Celebrities and surprises spotted in Painted Hall, Greenwich

Painted Hall Greenwich
The Painted Hall at the Old Royal Naval College in Greenwich reopens on 23 March, thanks to £3.1million from The National Lottery Heritage Fund.

After a two-year conservation project costing £8.5m, the 'Sistine Chapel of the UK’ will open to the public again this weekend.

Covering 4,000 square metres, The Painted Hall’s decorative interior is regarded as a masterpiece of English Baroque arts. It took 19 years to complete.

The paintings by Sir James Thornhill celebrate England’s naval power and feature hundreds of historical, mythological and contemporary figures.

Here are some of the finer details to look out for:  

Sir James Thornhill's selfie

Painting of Sir James Thornhill

The painter of the Hall’s decorative interior, Sir James Thornhill, was the first British painter to be knighted. When creating his Baroque masterpiece, he included himself among the crowds. He can be found on the West Wall of the Upper Hall.

Queen Anne and Prince George of Denmark

Portrait fo Queen Anne

Olivia Colman recently won an Oscar for her portrayal of Queen Anne in The Favourite. The monarch also makes a cameo appearance in the mural of the Painted Hall alongside her husband Prince George of Denmark.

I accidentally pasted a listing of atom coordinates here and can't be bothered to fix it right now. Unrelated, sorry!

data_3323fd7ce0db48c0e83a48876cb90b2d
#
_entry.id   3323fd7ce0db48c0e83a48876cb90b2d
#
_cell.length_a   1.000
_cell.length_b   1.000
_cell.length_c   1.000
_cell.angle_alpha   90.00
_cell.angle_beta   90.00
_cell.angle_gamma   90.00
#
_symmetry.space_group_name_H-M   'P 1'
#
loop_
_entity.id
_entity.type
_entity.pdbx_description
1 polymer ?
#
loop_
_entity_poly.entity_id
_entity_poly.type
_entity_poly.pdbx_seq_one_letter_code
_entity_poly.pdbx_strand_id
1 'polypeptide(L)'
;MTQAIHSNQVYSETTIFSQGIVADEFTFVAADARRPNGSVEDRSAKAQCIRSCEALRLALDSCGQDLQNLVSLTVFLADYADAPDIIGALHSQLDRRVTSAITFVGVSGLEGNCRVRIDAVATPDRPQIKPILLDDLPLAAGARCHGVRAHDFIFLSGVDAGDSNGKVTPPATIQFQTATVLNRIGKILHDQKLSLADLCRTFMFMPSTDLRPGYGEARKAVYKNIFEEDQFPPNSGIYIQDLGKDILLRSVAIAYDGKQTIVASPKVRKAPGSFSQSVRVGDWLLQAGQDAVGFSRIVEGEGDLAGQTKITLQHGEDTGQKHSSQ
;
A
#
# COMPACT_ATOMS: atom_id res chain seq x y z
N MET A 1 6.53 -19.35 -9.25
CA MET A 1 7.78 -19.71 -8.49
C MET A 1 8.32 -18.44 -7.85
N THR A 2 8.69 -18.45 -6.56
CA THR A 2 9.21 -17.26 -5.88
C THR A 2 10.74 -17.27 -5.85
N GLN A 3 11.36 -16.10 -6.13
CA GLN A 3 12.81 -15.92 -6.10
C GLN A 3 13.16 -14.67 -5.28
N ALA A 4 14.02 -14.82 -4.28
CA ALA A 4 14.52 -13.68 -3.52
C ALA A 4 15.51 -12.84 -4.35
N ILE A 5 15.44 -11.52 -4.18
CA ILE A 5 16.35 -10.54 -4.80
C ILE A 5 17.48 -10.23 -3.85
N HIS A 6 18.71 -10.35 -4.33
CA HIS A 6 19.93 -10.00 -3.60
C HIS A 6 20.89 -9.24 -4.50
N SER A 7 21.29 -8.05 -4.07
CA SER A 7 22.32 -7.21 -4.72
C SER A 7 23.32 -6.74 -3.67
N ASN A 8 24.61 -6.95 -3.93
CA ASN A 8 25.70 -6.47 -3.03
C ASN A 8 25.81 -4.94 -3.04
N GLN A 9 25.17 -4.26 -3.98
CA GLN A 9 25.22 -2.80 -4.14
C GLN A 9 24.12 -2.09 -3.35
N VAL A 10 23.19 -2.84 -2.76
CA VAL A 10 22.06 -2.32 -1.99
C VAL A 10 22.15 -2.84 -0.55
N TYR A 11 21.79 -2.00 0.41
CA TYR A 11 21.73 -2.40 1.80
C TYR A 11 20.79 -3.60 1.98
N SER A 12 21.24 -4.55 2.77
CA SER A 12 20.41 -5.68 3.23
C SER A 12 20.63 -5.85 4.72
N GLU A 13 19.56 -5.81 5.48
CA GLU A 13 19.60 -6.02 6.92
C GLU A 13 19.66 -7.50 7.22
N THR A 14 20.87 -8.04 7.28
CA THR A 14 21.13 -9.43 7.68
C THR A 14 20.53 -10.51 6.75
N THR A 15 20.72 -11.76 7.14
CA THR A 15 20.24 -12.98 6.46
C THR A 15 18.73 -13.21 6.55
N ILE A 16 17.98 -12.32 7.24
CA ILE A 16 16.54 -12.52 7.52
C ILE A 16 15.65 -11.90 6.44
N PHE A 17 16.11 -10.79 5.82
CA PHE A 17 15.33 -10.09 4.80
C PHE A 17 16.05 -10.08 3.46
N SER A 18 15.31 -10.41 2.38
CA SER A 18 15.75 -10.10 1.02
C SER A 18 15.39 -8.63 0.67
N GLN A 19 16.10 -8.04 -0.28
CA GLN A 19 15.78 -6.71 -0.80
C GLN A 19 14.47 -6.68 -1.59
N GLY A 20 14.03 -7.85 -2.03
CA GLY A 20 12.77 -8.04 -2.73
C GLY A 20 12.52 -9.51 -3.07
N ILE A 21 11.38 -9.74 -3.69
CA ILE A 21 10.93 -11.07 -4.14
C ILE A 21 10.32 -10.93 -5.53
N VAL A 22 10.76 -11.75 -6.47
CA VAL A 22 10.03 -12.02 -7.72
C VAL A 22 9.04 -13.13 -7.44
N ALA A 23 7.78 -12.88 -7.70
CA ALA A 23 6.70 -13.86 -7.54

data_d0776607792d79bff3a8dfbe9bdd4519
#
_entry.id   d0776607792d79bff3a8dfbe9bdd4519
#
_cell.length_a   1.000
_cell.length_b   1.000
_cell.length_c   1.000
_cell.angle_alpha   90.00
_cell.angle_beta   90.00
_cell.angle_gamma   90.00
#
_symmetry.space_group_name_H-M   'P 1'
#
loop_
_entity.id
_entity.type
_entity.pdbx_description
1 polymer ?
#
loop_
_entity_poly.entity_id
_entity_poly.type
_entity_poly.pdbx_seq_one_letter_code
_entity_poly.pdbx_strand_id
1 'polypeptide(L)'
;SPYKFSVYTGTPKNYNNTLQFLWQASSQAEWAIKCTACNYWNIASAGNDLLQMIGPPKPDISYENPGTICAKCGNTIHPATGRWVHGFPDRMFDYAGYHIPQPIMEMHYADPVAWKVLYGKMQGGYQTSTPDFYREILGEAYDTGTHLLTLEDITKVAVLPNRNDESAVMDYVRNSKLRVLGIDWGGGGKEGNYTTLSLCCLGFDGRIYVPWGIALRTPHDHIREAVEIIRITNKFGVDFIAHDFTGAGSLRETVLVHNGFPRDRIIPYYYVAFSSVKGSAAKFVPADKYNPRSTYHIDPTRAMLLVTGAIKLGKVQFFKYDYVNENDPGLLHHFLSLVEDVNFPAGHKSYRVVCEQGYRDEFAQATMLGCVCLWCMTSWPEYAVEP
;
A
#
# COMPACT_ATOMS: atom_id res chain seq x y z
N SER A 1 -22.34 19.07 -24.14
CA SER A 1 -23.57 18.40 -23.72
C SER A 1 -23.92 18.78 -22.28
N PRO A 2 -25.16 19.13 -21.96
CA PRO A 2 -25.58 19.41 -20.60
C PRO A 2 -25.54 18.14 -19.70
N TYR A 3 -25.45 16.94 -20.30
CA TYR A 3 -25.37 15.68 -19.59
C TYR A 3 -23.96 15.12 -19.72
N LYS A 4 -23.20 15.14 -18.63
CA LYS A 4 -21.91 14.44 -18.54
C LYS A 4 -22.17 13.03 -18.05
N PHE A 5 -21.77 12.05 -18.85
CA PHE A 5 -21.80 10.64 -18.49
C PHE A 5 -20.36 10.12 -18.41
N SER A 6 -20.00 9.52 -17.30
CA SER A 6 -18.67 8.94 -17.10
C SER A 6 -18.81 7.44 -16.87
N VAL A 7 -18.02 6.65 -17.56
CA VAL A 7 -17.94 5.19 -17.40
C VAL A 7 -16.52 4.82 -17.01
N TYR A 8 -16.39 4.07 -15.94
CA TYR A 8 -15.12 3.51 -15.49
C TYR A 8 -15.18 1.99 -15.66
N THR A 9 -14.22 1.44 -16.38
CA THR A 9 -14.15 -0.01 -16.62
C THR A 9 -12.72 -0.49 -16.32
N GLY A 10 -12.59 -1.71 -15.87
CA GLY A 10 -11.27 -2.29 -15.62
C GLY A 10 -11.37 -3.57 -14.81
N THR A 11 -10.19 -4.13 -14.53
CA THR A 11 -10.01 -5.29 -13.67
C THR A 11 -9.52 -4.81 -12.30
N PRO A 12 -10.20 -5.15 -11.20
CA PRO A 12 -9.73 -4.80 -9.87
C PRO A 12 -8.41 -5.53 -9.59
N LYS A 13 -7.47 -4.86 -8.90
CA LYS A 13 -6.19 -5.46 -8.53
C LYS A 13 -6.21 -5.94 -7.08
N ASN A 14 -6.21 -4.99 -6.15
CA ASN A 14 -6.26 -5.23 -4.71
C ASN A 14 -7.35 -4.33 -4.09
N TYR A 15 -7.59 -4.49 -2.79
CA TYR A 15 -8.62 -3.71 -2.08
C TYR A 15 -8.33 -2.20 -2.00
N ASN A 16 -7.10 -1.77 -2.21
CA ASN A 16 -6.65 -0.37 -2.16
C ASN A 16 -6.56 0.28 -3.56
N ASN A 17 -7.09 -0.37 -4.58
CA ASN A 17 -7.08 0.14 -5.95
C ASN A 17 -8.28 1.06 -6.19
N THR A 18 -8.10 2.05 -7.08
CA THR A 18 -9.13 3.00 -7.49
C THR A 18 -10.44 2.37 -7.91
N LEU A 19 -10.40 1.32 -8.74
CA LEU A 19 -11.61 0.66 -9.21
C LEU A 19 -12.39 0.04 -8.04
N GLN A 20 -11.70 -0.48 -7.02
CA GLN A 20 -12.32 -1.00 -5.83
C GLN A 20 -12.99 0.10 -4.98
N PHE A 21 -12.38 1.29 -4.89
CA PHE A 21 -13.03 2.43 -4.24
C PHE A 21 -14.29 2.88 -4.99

St Paul’s Cathedral

Painting of St Paul's Cathedral

If you look closely in the background of the mural on the West Wall of the Upper Hall, you can see the iconic dome of St Paul’s Cathedral. The Cathedral was designed by Sir Christopher Wren, who also designed the Old Royal Naval College.

Africa, Asia, America and Europe

Painting of black woman

This figure of "Africa" is one of four characters found on the edge of the Upper Hall ceiling. Each one represented the only four continents known to people at the time: Africa, Asia, America and Europe.

Opening weekend

The Painted Hall reopens on 23 March with a weekend of special activities, including music recitals and historic figures touring the grounds. There will also be a photography exhibition telling the story of the Hall’s conservation. 

Find out more on the Old Royal Naval College website.

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